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Home* News and Stories → Lon­gye­ar­by­en has got the power

Lon­gye­ar­by­en has got the power

Lon­gye­ar­by­en and its power: a never-ending sto­ry. This is not about hig­her powers, it is about elec­tri­ci­ty and long-distance hea­ting. But this is enough to wri­te a book about in this litt­le town in Advent­fjord (not for me as an aut­hor, thanks).

As visi­tors of this web­site will pro­ba­b­ly know (have a look here for a quick refres­her), Longyearbyen’s power sup­p­ly was based on coal for more than a cen­tu­ry. Last autumn, coal was repla­ced with die­sel. This is a tem­po­ra­ry solu­ti­on only, the idea is to install some­thing more envi­ron­men­tal­ly fri­end­ly, ide­al­ly wit­hout CO2-emis­si­ons. But nobo­dy knows what exact­ly this should be alt­hough it is a ques­ti­on that has been deba­ted for years alre­a­dy. The idea of a nuclear power plant for this town with 2500 inha­bi­tants has recent­ly sur­faced again in a let­ter to the edi­tor of Sval­bard­pos­ten, the local news­pa­per.

Power plant Longyearbyen

The Power plant in Lon­gye­ar­by­en sup­pli­es peo­p­le with elec­tri­ci­ty, long-distance hea­ting and con­ver­sa­ti­on topics.

Tech­ni­cal issues and capa­ci­ty worries

The ope­ra­ti­on of the new die­sel gene­ra­tors, howe­ver, tur­ned out to be any­thing but smooth. The­re have been tech­ni­cal issues more than once, inclu­ding a hava­ry of one of the engi­nes that was simi­lar to an explo­si­on. One man got a good share of oil and engi­ne parts from short distance. Lucki­ly, he did not recei­ve any serious inju­ries. Major cus­to­mers who have got their own emer­gen­cy power sys­tems such as mine 7, the last coal mine near Lon­gye­ar­by­en still in ope­ra­ti­on, and KSat (the ope­ra­tor of the satel­li­te anten­nas on Pla­tå­berg) have been asked to use their capa­ci­ties to redu­ce the bur­den on Longyearbyen’s power plant.

Help from the Nor­we­gi­an mili­ta­ry

A few weeks ago, Sys­sel­mes­ter (gover­nor) Lars Fau­se deci­ded that Longyearbyen’s power sup­p­ly sys­tem was not good enough, espe­ci­al­ly in the­se times of cold tem­pe­ra­tures, and he asked the Nor­we­gi­an mili­ta­ry for help. They have capa­ci­ties to set up a power sup­p­ly sys­tem any­whe­re on short war­ning, and that is just what they did in Lon­gye­ar­by­en. The mili­ta­ry gene­ra­tors now ser­ve as a back­up sys­tem in case the ori­gi­nal sys­tem should expe­ri­ence major trou­bles, it is not inten­ded to be used. But this is only a tem­po­ra­ry back­up and not a per­ma­nent solu­ti­on.

The Nor­we­gi­an air­force was heard say­ing that they could evacua­te Lon­gye­ar­by­en quick­ly at any time if nee­ded. This rather dra­stic mea­su­re could come into play in the event of a major inter­rup­ti­on of Longyearbyen’s power sup­p­ly, some­thing that could quick­ly lead to a dan­ge­rous situa­ti­on espe­ci­al­ly in the cold sea­son. Tem­pe­ra­tures have recent­ly often been under -20°C, and most hou­ses are poor­ly insu­la­ted. And almost all buil­dings in Lon­gye­ar­by­en rely on distant hea­ting. A col­lap­se of the distant hea­ting sys­tem would soon serious­ly affect the water sup­p­ly, which in its­elf is chal­len­ging enough even when hea­ting and power are no pro­blem. We have seen enough of that in recent weeks.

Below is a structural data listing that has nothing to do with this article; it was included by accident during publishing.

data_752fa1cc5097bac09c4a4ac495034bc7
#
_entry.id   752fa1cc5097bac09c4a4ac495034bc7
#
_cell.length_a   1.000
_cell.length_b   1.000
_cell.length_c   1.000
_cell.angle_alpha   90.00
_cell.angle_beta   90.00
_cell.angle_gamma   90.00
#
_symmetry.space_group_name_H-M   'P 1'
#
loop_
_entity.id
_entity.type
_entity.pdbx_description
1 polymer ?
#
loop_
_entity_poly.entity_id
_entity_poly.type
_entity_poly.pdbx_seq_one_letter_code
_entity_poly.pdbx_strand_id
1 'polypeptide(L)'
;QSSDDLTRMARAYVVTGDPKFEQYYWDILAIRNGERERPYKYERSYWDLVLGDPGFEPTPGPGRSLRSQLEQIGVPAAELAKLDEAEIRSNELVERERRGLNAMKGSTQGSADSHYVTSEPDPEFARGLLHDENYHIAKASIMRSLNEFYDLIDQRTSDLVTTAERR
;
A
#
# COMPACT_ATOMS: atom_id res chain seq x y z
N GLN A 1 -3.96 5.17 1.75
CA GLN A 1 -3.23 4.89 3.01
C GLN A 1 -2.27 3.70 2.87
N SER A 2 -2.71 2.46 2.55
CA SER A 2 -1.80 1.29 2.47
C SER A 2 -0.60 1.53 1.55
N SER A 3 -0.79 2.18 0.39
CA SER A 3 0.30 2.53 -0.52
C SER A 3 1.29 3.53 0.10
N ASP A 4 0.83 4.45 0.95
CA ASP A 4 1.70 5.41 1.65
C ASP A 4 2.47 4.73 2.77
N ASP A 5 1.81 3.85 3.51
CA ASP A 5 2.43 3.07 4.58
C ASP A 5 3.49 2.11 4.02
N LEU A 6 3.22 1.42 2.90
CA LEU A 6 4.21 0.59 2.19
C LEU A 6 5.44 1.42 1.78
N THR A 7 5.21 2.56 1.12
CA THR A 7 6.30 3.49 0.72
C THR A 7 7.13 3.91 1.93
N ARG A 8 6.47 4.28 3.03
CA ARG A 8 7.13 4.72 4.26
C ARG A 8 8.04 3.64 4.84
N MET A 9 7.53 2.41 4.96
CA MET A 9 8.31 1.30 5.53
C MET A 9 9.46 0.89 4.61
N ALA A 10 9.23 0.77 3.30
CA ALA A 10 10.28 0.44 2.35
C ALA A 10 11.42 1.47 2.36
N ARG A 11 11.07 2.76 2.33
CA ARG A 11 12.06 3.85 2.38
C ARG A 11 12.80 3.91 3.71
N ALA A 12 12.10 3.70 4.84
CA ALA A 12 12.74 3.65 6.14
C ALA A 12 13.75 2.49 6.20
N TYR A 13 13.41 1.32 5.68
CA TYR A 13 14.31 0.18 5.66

Pri­ce increase to be expec­ted

Nobo­dy knows for sure what Longyearbyen’s power sup­p­ly of the future will look like. But the­re is litt­le doubt that it will be expen­si­ve. Litt­le Lon­gye­ar­by­en will hard­ly be able to pay the bill on its own and finan­cial aid from Oslo is likely to play a major role. Nevert­hel­ess, an increase in pri­ces is expec­ted (they are tal­king about this while I am wri­ting) – start­ing on a level that is alre­a­dy pret­ty high.

Die­sel power plant wit­hout per­mis­si­on

To make things even “bet­ter”, the die­sel power plant that is now in ope­ra­ti­on is run­ning wit­hout the neces­sa­ry per­mis­si­ons. The ope­ra­tor, a com­pa­ny owned by the com­mu­ni­ty, appears to have assu­med that the old licen­se for the coal power plant would be suf­fi­ci­ent also for the die­sel gene­ra­tors, also based on the assump­ti­on that emis­si­ons would now be lower. The­re appears to be some uncer­tain­ty about wether or not this is actual­ly the case, but hig­her aut­ho­ri­ties have now made it clear that the ope­ra­ti­on of the power plant requi­res per­mis­si­on which is not yet in place. At least, aut­ho­ri­ties have remark­ed that the­re is awa­re­ness of the importance of the power plant for Lon­gye­ar­by­en and a forced shut­down is not to be expec­ted on short noti­ce (but theo­re­ti­cal­ly pos­si­ble).

Power plant Longyearbyen

Longyearbyen’s power plant: “lega­li­se it” 😅
With a subt­le hint to an enti­re­ly dif­fe­rent deba­te.
Pho­to­mon­ta­ge by Wol­fang Hüb­ner-Zach, wit­hout any per­so­nal inte­rest in the mat­ter that is added to the ori­gi­nal pho­to.

Rea­dy for yet ano­ther fun fact? The­re was a die­sel power plant in Sveagru­va, the for­mer mining sett­le­ment in Van Mijenfjord that has under­go­ne a major cle­a­nup in recent years. The­re are tho­se who knew it and who say that it would have ser­ved Lon­gye­ar­by­en per­fect­ly well.

The old Svea power plant has recent­ly been tur­ned into scrap metal.

At least the gene­ra­tors from Lun­ckef­jel­let, Sveagruva’s most recent mine that never ente­red the stage of pro­duc­ti­ve pro­duc­tion, are now envi­sa­ged to replace the abo­ve-men­tio­ned mili­ta­ry gene­ra­tors and ser­ve as a back­up for Longyearbyen’s main sys­tem.



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last modification: 2024-04-10 · copyright: Rolf Stange